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Measuring objects is one of the first things we learn about mathematics and can be learned at a very young age. This concept can be as simple as noticing that one object is bigger (and better!) than another or that your sibling has more macaroni than you.

**Using Unifix cubes to assign a height to a household object teaches your child how to measure things, one-to-one correspondence, and how to compare the heights of objects. It’s a great foundation to learning how to measure objects with different units.**

All you need is some Unifix cubes and access to a few household items and you’re ready to go!

## How to make the Measuring with Unifix Cubes math experiment

### Supplies you will need

For this experiment, you will need the following:

### Before you start

This is an introduction to measuring the height of objects for your child. At this stage, we are simply showing that objects can be measured in some sort of unit (the cubes, in our case). Once that is understood, it will be easier to move on to different units of measurement.

Also, since Unifix cubes are a choking hazard for young children, keep track of where the cubes are and that no one puts them in their mouth!

### Instructions

Here is how to do the Measuring with Unifix Cubes experiment:

#### Step 1: Gather objects from around the house to measure

This is a great activity to let your child take control. You will want to step in it looks like they are choosing many things that are the same height since we want to show that different objects can have different heights.

Here are some ideas on what to measure, if your child does not want to choose:

- Toothbrush
- Favorite stuffed animal
- Their drinking cup
- A pencil
- Favorite book
- Loaf of bread
- Toy car

**Get your child involved: **If your child wants to choose the items to measure, let them choose about 5 to 10 household items. It doesn’t just have to be their toys; implore them to get creative!

#### Step 2: Line items up on the floor

We will be measuring all of the items while they are beside one another.

Why?

Once we are done measuring, it allows you to show the differences in height across all of our objects. It’s a great opportunity to compare the heights of objects out loud with your child.

**Get your child involved**: Ask your child to make a line of all of our objects on the floor. If you (or they!) would like, you could add a line of tape on the floor to help line them up.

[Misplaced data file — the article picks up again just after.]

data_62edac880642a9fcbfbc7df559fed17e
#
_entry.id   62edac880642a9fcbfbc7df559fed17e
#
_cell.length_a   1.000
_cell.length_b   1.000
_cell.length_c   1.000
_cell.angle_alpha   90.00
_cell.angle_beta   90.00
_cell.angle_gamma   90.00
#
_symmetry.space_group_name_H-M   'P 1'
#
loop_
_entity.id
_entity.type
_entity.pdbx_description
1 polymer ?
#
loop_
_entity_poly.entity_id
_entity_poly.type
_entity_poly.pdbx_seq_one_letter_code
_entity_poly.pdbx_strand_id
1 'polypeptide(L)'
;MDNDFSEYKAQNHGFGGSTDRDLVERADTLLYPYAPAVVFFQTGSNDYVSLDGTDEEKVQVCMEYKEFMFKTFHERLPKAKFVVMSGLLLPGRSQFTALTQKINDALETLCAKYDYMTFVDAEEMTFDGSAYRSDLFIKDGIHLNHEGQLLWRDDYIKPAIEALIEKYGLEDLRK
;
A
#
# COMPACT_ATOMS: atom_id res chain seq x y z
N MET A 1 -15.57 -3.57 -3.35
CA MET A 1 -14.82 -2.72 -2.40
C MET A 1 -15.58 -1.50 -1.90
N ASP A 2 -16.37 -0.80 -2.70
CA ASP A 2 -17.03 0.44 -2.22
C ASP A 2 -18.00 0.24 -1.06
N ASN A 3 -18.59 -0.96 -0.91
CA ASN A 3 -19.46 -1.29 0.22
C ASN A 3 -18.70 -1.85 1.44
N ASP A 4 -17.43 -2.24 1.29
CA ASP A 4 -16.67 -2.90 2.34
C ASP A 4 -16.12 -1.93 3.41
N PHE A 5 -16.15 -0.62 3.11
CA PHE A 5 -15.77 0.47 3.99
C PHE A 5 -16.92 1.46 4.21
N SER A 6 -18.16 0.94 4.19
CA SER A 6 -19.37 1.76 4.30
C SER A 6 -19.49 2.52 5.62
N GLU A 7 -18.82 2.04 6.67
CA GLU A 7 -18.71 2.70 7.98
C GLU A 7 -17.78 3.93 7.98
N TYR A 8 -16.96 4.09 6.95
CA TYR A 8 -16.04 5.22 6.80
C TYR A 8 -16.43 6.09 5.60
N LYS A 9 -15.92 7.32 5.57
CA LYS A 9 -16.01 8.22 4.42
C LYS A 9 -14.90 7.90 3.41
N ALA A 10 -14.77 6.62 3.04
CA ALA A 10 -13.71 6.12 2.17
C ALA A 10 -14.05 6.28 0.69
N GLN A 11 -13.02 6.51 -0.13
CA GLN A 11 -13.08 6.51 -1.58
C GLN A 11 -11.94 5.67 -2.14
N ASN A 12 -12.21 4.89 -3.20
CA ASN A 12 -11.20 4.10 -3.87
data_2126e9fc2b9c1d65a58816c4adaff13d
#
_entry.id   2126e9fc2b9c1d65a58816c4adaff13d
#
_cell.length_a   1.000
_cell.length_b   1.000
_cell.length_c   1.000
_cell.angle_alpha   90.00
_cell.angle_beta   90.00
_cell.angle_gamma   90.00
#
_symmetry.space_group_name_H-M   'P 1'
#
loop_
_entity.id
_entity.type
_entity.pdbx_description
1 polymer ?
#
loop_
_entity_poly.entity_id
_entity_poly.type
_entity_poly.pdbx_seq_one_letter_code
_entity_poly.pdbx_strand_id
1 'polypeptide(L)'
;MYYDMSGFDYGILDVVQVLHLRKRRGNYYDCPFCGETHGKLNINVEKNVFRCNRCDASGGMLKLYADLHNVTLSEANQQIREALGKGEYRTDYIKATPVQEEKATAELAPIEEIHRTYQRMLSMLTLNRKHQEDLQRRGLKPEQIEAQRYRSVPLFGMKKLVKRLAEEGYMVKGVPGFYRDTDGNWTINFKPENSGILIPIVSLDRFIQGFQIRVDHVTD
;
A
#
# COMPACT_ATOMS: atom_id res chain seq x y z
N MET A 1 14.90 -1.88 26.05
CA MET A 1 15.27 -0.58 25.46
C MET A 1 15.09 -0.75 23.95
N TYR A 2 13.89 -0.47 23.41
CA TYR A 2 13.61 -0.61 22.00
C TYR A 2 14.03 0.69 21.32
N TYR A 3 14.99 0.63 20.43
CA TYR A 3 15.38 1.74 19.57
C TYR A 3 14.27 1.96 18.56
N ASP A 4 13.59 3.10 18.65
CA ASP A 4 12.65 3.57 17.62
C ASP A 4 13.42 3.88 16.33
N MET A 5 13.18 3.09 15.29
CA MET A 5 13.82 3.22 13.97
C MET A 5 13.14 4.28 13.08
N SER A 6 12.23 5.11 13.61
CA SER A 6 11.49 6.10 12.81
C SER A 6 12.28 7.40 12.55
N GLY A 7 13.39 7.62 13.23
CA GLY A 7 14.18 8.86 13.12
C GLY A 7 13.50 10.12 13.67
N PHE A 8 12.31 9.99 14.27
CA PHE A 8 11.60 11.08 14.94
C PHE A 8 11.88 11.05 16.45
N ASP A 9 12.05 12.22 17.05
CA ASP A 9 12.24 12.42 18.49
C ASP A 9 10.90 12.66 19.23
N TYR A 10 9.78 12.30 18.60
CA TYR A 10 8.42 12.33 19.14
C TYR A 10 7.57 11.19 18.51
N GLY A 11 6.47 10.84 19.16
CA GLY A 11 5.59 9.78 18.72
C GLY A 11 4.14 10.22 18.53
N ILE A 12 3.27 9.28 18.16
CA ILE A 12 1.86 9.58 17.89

#### Step 3: Measure each item with the Unifix cubes

Beginning with the first object, have your child begin the measurement process.

This is an excellent time to ask the question: * How many cubes do you think we will need for [object 1]?* They may not have an answer, but you could always talk them through it and have a conversation on guessing the height.

Have your child begin to connect the cubes and measure them alongside the object. For the first few objects, you may need to hold the cube stack against the object to ask your child if they look like they’re the same height. If not, it’s time to add or take away some cubes!

Then, when you have talked about heights, you can ask your child which object is the tallest and shortest.

## The math behind the Measuring with Unifix Cubes math experiment

This experiment teaches:

- The beginning stages of measurement
- Counting
- The varying height of objects (comparing heights)

### How it works

Measuring with Unifix cubes is an excellent beginning to learning how we measure objects. Jumping into actual units of measurement (inches, feet, meters, etc.) can be overwhelming for a young kid.

Using Unifix cubes as your universal unit of measurement allows a solid foundation in measuring objects before introducing other units of measurement.

#### The beginning stages of measurement

Children begin the process of learning measurement far before we think to teach it to them.

The goal of this experiment is to organize our child’s knowledge of measurement to begin consciously applying units to things we measure.

For example: instead of knowing that object 1 is taller than object 2, we can use this experiment to show *how much taller* object 1 is, while also applying units to the measurement.

#### Counting

This experiment covers even more than just measurement: there’s also a hidden lesson in one-to-one correspondence (where each object can only be counted once).

If your child struggles with counting individual objects and instead recites 1-10 when you ask how many there are of something, this would be a great lesson to introduce to them.

Since this experiment is all about counting the Unifix cubes associated with each household object, it’s a great way to drive home the fact that each cube is only counted once, and there are different numbers of cubes for each object.

#### Comparing heights

This is also a great opportunity to incorporate differing heights, like “taller than”, “shorter than”, and “the same height as”.

## More math experiments with Unifix cubes to try out with your child

## FAQ about the Measuring with Unifix Cubes math experiment

### What is the measurement of a Unifix cube?

Each Unifix cube is measured to be 0.75 inches or 2 centimeters.

### How do you use Unifix cubes in math?

Unifix cubes are so diverse! They can be used for:

- Adding and subtracting
- Measuring objects
- Sorting by color
- Building patterns
- Counting

The possibilities with these cubes are really endless, with a bit of creativity.